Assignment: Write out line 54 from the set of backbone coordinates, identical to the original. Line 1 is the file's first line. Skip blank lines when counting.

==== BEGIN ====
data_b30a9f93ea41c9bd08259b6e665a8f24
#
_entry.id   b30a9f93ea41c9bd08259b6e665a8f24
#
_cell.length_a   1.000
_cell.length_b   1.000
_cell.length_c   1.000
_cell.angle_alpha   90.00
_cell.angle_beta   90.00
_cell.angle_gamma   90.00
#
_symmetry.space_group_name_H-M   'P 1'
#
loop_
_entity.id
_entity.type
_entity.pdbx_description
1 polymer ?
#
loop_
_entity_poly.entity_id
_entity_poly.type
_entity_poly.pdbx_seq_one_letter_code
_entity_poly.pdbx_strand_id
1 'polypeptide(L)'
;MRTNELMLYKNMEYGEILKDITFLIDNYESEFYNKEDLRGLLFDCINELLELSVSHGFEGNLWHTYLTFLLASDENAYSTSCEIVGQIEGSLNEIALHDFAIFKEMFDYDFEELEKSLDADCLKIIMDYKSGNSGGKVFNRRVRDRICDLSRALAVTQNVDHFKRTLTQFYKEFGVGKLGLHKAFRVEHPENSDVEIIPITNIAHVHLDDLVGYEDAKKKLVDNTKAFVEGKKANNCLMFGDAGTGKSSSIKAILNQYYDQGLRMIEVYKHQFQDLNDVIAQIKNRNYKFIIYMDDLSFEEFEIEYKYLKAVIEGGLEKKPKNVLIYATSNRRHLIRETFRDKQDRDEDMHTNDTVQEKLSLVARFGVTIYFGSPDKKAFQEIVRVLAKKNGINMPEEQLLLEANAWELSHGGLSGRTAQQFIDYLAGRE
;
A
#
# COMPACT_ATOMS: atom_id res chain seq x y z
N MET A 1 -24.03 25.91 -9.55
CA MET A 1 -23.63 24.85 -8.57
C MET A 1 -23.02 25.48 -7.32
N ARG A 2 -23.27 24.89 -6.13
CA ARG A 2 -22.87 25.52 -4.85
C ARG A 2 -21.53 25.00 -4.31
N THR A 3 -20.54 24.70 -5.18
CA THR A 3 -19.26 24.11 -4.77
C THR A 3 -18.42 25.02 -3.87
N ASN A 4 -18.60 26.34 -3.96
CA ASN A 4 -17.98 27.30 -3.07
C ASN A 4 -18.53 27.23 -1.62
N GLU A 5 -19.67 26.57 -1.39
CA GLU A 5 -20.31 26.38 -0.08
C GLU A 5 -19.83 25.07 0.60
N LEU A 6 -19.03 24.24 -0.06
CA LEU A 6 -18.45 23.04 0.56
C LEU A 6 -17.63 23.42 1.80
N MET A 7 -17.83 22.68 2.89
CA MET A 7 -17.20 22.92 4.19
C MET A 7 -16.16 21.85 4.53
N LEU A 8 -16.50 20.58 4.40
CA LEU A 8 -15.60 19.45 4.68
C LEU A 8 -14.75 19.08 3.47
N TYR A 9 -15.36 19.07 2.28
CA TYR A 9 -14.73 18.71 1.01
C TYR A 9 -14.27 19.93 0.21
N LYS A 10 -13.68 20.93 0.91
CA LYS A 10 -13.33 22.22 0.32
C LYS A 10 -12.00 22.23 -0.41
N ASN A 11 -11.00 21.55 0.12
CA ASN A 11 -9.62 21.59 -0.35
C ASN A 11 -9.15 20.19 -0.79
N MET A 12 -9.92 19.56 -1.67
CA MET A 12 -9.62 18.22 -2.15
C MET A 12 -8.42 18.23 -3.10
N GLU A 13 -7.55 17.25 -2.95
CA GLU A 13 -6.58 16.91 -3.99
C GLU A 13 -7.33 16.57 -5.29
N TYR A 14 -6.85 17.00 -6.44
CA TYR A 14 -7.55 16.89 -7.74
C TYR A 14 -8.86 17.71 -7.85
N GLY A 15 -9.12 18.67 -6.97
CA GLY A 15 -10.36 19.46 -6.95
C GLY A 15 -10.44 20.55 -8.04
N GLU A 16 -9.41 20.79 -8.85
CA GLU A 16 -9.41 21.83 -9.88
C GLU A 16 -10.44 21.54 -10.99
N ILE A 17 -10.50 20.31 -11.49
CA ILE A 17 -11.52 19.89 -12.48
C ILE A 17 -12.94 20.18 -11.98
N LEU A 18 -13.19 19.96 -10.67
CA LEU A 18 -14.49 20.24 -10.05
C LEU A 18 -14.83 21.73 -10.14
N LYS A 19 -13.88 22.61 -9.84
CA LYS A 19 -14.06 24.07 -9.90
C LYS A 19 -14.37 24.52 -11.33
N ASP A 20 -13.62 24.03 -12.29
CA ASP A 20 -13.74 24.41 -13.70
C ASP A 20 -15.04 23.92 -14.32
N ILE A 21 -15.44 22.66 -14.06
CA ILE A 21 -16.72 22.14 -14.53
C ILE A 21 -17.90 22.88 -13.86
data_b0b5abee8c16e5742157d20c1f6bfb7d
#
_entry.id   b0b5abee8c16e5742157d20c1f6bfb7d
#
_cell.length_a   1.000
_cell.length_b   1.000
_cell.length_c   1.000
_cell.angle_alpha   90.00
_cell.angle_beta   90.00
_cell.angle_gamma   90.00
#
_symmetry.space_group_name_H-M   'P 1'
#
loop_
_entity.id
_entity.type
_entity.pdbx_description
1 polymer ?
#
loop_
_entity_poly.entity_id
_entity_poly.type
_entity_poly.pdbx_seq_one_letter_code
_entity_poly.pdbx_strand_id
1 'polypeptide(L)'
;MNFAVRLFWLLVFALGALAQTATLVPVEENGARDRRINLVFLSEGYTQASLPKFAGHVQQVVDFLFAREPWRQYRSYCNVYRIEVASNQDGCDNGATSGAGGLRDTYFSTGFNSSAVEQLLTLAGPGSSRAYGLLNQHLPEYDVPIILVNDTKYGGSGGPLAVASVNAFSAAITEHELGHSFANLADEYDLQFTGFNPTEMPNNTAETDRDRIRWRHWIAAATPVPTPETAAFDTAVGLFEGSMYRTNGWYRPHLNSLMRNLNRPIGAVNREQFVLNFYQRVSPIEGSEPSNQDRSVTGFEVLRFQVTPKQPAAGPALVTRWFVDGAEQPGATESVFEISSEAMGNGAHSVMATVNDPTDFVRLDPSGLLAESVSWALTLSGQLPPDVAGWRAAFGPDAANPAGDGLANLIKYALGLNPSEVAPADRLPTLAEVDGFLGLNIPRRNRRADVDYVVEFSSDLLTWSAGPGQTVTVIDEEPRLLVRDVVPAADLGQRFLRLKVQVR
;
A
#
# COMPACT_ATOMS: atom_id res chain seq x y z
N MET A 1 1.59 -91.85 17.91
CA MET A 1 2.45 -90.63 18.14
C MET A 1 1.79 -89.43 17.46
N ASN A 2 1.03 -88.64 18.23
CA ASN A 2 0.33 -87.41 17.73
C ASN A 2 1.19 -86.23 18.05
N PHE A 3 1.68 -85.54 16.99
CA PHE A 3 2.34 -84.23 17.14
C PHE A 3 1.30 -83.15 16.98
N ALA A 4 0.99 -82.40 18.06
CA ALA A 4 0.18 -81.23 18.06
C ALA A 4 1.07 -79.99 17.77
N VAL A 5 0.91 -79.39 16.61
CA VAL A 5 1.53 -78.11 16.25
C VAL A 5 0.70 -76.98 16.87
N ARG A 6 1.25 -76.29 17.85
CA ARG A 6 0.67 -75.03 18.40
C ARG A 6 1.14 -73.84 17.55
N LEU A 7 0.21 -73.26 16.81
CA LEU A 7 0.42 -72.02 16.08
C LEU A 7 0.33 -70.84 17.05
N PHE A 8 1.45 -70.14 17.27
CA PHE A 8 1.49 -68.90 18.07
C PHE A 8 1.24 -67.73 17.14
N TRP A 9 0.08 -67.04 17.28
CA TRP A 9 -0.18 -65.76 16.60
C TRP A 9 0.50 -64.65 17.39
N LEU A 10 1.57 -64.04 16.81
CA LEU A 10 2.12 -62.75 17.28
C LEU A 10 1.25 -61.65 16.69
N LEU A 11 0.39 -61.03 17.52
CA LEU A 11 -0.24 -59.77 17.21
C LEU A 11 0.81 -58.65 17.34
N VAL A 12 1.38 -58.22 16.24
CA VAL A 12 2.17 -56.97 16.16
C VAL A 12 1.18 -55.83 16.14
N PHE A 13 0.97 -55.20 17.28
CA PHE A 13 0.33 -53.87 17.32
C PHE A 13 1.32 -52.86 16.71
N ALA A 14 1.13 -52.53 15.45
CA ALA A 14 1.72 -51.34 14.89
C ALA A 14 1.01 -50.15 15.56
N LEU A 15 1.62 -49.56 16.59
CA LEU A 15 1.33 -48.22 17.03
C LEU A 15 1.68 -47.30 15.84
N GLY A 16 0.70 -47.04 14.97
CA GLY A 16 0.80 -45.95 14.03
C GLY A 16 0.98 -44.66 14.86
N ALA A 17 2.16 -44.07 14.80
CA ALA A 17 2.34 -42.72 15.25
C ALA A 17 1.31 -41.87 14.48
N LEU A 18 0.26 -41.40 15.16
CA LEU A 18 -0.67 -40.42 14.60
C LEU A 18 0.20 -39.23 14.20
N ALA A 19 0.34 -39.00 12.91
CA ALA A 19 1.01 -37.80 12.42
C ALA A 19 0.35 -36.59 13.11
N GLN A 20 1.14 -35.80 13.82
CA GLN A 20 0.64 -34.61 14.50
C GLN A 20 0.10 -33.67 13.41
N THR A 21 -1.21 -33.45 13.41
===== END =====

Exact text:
C LEU A 8 -14.75 19.08 3.47